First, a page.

an anonymous user from: London, England, United Kingdom

These are scammers! Buyers beware. Under no circumstances order anything from these people. You will only lose money.


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Online Threat Alerts Security Tips

Pay the safest way

Credit cards are the safest way to pay for online purchases because you can dispute the charges if you never get the goods or services or if the offer was misrepresented. Federal law limits your liability to $50 if someone makes unauthorized charges to your account, and most credit card issuers will remove them completely if you report the problem promptly.

Guard your personal information

In any transaction you conduct, make sure to check with your state or local consumer protection agency and the Better Business Bureau (BBB) to see if the seller, charity, company, or organization is credible. Be especially wary if the entity is unfamiliar to you. Always call the number found on a website’s contact information to make sure the number legitimately belongs to the entity you are dealing with.

Be careful of the information you share

Never give out your codes, passwords or personal information, unless you are sure of who you're dealing with

Know who you’re dealing with

Crooks pretending to be from companies you do business with may call or send an email, claiming they need to verify your personal information. Don’t provide your credit card or bank account number unless you are actually paying for something and know who you are sending payment to. Your social security number should not be necessary unless you are applying for credit. Be especially suspicious if someone claiming to be from a company with whom you have an account asks for information that the business already has.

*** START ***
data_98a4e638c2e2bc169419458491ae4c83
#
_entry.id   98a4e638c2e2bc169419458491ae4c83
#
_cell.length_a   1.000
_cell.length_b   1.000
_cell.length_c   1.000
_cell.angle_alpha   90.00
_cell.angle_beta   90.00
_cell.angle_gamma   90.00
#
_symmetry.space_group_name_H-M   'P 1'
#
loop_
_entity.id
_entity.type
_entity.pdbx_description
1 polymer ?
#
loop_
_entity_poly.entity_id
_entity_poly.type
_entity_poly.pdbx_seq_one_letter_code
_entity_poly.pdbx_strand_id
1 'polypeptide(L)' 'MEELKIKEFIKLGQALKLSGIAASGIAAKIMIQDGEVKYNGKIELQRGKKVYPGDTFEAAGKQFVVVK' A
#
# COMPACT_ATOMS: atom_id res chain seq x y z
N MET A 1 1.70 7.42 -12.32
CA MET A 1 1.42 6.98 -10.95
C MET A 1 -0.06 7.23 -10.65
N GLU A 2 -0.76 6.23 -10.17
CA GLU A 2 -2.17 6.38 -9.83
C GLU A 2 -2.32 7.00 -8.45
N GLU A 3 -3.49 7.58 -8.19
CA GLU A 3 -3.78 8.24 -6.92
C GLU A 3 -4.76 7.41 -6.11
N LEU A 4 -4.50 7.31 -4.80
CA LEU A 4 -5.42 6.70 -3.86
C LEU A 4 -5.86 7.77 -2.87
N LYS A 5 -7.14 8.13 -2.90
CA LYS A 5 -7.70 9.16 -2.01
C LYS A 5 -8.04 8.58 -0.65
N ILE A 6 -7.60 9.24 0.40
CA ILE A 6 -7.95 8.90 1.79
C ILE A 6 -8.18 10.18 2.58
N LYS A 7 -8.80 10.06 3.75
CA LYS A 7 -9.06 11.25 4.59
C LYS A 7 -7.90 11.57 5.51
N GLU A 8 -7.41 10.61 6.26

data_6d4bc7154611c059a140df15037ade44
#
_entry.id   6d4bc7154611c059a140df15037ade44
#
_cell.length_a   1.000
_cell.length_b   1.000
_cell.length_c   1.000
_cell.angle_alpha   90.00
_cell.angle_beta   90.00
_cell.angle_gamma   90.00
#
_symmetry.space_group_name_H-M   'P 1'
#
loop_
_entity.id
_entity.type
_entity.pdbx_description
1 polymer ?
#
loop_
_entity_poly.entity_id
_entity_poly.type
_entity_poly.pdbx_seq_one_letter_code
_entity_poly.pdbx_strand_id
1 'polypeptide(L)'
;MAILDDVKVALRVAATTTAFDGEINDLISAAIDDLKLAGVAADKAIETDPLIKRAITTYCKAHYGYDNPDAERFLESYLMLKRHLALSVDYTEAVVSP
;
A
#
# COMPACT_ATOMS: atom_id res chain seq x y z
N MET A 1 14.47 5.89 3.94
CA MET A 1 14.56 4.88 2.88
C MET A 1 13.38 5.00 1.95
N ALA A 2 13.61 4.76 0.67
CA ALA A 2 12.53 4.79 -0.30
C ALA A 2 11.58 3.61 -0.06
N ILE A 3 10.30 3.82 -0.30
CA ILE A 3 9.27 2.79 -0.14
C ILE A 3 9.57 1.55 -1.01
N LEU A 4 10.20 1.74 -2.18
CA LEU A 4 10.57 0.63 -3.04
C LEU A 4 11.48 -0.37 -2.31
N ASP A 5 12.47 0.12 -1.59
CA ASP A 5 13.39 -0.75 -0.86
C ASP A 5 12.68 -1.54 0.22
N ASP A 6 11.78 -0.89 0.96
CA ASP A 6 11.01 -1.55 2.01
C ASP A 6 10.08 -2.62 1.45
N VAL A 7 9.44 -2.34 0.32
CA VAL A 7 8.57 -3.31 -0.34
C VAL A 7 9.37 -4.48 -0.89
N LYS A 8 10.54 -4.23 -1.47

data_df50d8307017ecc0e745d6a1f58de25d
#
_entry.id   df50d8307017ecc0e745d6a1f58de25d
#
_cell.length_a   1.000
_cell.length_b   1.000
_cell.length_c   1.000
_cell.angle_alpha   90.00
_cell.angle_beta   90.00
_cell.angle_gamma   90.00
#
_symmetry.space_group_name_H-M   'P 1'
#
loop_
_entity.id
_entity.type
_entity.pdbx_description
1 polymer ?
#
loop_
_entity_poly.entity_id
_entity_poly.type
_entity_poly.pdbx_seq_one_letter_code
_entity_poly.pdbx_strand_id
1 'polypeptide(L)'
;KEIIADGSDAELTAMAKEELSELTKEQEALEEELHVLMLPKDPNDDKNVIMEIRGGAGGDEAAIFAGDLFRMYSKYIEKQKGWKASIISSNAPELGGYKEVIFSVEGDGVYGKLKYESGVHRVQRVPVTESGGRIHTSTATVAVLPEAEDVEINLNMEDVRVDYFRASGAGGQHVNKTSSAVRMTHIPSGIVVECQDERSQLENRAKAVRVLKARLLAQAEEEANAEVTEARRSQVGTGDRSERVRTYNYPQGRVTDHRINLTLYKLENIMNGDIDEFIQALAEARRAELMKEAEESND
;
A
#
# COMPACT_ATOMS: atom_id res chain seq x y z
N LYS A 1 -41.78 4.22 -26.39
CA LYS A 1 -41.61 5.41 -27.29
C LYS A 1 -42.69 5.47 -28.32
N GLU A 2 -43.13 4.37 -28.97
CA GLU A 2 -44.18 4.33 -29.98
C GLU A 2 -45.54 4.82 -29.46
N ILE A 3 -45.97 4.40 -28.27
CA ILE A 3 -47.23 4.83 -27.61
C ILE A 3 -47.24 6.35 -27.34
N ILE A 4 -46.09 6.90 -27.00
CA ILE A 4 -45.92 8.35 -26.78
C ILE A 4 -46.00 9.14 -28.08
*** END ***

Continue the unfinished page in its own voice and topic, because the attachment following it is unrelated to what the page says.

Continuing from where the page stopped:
Check your accounts

Regularly check your account transactions and report any suspicious or unauthorised transactions.

Don’t believe promises of easy money

If someone claims that you can earn money with little or no work, get a loan or credit card even if you have bad credit, or make money on an investment with little or no risk, it’s probably a scam. Oftentimes, offers that seem too good to be true, actually are too good to be true.

Do not open email from people you don’t know

If you are unsure whether an email you received is legitimate, try contacting the sender directly via other means. Do not click on any links in an email unless you are sure it is safe.

Think before you click

If an email or text message looks suspicious, don’t open any attachments or click on the links.

Verify urgent requests or unsolicited emails, messages or phone calls before you respond

If you receive a message or a phone call asking for immediate action and don't know the sender, it could be a phishing message.

Be careful with links and new website addresses

Malicious website addresses may appear almost identical to legitimate sites. Scammers often use a slight variation in spelling or logo to lure you. Malicious links can also come from friends whose email has unknowingly been compromised, so be careful.